Stock compensation

Although the FASB recently simplified some aspects of the accounting for stock-based compensation, it continues to be complex. As companies consider new or alternative plan designs for new awards or make modifications to current arrangements, they should be sure to consider the accounting guidance and the tax consequences.

 

Key developments in stock compensation

  • On March 30, 2016, the FASB issued ASU 2016-09, Improvements to Employee Share-Based Payment Accounting, which amends ASC Topic 718, Compensation – Stock Compensation. The new guidance includes provisions intended to simplify various aspects of the accounting for and reporting of share-based payments, often referred to as stock-based compensation.
  • Income tax effects of share-based payments

– All of the tax effects of share-based payments will now be recognized in the income statement. Currently, tax benefits from deductions for tax purposes realized by an employer in excess of the compensation cost they recognize in the financial statements (so-called “windfall tax benefits”) are recorded in equity; similarly, any “shortfalls” (tax benefits realized that are less than book compensation cost) are recorded in equity to the extent of previous windfalls. Only if previous windfalls are insufficient are shortfalls recognized as a tax expense in the income statement. While the new guidance will reduce some of the administrative complexities under existing GAAP by eliminating the need to track a “windfall pool,” it may increase the volatility of income tax expense and the effective tax rate. This change is required to be applied prospectively to the tax consequences arising after the date of adoption of the new guidance.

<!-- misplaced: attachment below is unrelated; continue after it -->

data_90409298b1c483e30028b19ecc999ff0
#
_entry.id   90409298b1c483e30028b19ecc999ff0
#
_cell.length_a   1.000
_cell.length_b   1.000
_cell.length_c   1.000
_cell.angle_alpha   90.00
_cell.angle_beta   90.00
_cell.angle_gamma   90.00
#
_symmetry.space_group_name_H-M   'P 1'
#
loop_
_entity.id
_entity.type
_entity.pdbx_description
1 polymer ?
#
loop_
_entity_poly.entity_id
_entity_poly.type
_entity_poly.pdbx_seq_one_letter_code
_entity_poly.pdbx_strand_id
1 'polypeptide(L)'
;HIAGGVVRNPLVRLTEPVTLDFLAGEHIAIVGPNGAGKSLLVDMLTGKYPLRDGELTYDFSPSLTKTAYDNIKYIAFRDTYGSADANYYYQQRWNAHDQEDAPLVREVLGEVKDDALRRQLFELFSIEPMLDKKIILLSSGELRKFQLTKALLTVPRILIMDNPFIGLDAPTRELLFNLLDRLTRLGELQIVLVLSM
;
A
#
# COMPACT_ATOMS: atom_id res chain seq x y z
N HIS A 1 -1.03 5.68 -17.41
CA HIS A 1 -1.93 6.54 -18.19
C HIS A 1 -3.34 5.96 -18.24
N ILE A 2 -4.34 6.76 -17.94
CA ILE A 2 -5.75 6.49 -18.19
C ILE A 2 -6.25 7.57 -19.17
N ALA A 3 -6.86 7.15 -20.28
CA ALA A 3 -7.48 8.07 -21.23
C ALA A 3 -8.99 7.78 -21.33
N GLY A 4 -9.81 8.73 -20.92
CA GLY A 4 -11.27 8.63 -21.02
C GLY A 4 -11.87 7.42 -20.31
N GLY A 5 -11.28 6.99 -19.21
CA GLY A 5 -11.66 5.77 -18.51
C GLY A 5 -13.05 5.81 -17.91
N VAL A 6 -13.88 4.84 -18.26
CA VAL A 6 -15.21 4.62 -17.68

– Windfall benefits will be reported as deferred tax assets when they arise, subject to normal valuation allowance considerations. This change is required to be applied on a modified retrospective basis, with a cumulative-effect adjustment to opening retained earnings for the recognition of all previously reported windfalls (on tax returns) that had not yet been recognized in the financial statements.